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Cell. 2018 May 31;173(6):1356-1369.e22. doi: 10.1016/j.cell.2018.03.051. Epub 2018 May 31.

Human-Specific NOTCH2NL Genes Affect Notch Signaling and Cortical Neurogenesis.

Author information

1
UC Santa Cruz Genomics Institute, Santa Cruz, CA, USA.
2
University of Amsterdam, Swammerdam Institute for Life Sciences, Amsterdam, the Netherlands.
3
UC Santa Cruz Genomics Institute, Santa Cruz, CA, USA; Molecular, Cell and Developmental Biology Department, UC Santa Cruz, Santa Cruz, CA, USA.
4
Department of Computer Science, Stanford University, Stanford, CA, USA.
5
UC Santa Cruz Genomics Institute, Santa Cruz, CA, USA; Howard Hughes Medical Institute, UC Santa Cruz, Santa Cruz, CA, USA.
6
Department of Neurology and the Eli and Edythe Broad Center for Regeneration Medicine and Stem Cell Research at the University of California, San Francisco, San Francisco, CA, USA.
7
Department of Genome Sciences, University of Washington School of Medicine, Seattle, WA, USA.
8
Center for Genomic Medicine, Massachusetts General Hospital, Boston, MA, USA; Department of Neurology, Harvard Medical School, Boston, MA, USA; Program in Medical and Population Genetics and Stanley Center for Psychiatric Research, Broad Institute, Cambridge, MA, USA.
9
Service de génétique médicale, Lausanne, Switzerland.
10
Department of Cytogenetics, Northern Genetics Service, Institute of Genetic Medicine, Newcastle upon Tyne, UK.
11
Department of Genome Sciences, University of Washington School of Medicine, Seattle, WA, USA; Howard Hughes Medical Institute, University of Washington, Seattle, WA, USA.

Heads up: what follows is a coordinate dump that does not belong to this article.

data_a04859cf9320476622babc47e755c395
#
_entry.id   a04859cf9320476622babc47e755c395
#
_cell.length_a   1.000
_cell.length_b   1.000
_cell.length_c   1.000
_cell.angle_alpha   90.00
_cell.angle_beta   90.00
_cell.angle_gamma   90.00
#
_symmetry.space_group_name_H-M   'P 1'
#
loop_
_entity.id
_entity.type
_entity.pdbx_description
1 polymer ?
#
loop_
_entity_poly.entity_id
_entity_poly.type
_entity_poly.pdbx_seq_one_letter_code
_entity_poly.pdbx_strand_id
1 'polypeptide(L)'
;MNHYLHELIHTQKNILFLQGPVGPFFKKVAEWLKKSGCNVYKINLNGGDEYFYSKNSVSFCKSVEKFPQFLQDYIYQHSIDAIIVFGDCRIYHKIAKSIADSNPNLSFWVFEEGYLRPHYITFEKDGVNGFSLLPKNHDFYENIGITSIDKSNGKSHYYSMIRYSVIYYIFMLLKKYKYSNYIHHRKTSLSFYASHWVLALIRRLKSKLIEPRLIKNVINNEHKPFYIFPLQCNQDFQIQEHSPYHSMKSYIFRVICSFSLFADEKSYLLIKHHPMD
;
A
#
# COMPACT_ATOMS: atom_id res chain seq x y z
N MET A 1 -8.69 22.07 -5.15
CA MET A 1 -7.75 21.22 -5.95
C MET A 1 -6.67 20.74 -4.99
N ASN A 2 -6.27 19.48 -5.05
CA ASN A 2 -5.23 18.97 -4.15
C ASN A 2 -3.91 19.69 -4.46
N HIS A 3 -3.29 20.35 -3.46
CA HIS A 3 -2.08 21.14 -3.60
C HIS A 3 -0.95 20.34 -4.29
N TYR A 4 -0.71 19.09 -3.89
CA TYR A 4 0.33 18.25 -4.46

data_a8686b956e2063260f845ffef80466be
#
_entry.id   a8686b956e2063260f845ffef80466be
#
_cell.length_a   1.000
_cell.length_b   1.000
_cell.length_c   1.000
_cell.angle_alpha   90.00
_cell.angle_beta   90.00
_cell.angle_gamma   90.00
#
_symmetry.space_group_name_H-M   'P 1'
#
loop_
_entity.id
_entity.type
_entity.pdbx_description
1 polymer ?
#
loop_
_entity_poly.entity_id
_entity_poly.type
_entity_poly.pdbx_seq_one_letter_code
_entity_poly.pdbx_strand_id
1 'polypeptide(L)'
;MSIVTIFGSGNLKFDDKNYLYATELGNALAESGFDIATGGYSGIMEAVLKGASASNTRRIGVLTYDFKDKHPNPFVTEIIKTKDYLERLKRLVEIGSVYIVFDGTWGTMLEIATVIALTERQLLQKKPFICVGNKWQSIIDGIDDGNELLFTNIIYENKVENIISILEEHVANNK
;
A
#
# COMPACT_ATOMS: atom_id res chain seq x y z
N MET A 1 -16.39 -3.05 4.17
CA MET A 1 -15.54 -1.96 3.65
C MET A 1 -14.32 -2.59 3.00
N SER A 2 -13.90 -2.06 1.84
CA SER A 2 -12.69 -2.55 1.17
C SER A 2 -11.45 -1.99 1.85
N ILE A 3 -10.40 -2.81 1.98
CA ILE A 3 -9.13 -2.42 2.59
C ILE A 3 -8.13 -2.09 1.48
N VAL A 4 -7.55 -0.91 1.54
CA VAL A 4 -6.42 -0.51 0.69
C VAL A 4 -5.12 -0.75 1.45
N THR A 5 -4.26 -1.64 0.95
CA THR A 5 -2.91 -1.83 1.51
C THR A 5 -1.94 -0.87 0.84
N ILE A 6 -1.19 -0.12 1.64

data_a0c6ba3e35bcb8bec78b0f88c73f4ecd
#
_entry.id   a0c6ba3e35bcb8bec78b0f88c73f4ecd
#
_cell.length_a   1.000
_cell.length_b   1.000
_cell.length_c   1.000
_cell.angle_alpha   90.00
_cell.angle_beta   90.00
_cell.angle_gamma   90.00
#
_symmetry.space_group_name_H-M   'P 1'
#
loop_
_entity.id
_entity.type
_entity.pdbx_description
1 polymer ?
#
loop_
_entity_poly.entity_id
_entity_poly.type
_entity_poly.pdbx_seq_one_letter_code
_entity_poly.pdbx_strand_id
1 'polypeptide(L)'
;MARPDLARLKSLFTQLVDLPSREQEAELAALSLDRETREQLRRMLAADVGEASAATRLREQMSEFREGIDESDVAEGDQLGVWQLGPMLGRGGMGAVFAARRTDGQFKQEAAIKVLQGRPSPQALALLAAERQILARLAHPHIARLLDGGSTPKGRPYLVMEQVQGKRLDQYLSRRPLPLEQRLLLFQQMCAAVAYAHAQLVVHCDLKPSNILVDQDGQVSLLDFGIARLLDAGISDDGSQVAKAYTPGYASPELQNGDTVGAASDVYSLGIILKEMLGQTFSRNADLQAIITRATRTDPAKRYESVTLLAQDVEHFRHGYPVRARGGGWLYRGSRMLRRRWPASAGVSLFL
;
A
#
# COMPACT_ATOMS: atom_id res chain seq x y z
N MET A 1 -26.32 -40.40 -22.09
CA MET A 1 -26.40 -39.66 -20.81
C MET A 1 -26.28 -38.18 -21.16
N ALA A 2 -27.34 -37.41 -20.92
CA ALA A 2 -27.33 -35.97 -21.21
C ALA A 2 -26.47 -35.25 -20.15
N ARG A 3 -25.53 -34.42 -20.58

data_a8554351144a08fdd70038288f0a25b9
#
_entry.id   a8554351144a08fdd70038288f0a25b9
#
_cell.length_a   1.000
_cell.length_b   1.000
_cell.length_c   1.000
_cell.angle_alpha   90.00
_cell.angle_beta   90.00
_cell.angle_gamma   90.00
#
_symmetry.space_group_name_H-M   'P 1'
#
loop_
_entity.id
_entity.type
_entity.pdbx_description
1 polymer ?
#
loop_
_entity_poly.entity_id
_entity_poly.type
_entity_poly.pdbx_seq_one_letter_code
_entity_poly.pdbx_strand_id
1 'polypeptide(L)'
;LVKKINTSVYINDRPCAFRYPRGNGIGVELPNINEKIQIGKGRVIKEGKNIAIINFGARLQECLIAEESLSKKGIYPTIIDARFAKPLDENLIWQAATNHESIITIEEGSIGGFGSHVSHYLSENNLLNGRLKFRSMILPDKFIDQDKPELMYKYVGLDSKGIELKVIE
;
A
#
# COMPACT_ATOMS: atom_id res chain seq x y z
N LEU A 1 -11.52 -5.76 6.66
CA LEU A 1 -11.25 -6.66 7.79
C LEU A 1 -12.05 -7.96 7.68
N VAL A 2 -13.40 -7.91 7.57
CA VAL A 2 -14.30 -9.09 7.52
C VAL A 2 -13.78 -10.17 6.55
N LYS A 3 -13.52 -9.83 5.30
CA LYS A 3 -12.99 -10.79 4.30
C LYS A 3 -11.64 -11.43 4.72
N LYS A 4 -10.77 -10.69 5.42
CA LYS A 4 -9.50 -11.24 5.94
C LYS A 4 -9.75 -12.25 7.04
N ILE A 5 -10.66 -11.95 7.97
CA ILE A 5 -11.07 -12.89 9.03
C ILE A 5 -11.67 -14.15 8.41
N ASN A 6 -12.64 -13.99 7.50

12
UC Santa Cruz Genomics Institute, Santa Cruz, CA, USA; University of Amsterdam, Swammerdam Institute for Life Sciences, Amsterdam, the Netherlands. Electronic address: F.M.J.Jacobs@uva.nl.
13
UC Santa Cruz Genomics Institute, Santa Cruz, CA, USA; Howard Hughes Medical Institute, UC Santa Cruz, Santa Cruz, CA, USA. Electronic address: haussler@ucsc.edu.

Abstract

Genetic changes causing brain size expansion in human evolution have remained elusive. Notch signaling is essential for radial glia stem cell proliferation and is a determinant of neuronal number in the mammalian cortex. We find that three paralogs of human-specific NOTCH2NL are highly expressed in radial glia. Functional analysis reveals that different alleles of NOTCH2NL have varying potencies to enhance Notch signaling by interacting directly with NOTCH receptors. Consistent with a role in Notch signaling, NOTCH2NL ectopic expression delays differentiation of neuronal progenitors, while deletion accelerates differentiation into cortical neurons. Furthermore, NOTCH2NL genes provide the breakpoints in 1q21.1 distal deletion/duplication syndrome, where duplications are associated with macrocephaly and autism and deletions with microcephaly and schizophrenia. Thus, the emergence of human-specific NOTCH2NL genes may have contributed to the rapid evolution of the larger human neocortex, accompanied by loss of genomic stability at the 1q21.1 locus and resulting recurrent neurodevelopmental disorders.

KEYWORDS:

1q21.1; Notch signaling; autism; cortical organoids; human evolution; neural stem cells; neurodevelopment; neurodevelopmental disorders; segmental duplications; structural variation

PMID:
29856954
PMCID:
PMC5986104
[Available on 2019-05-31]
DOI:
10.1016/j.cell.2018.03.051

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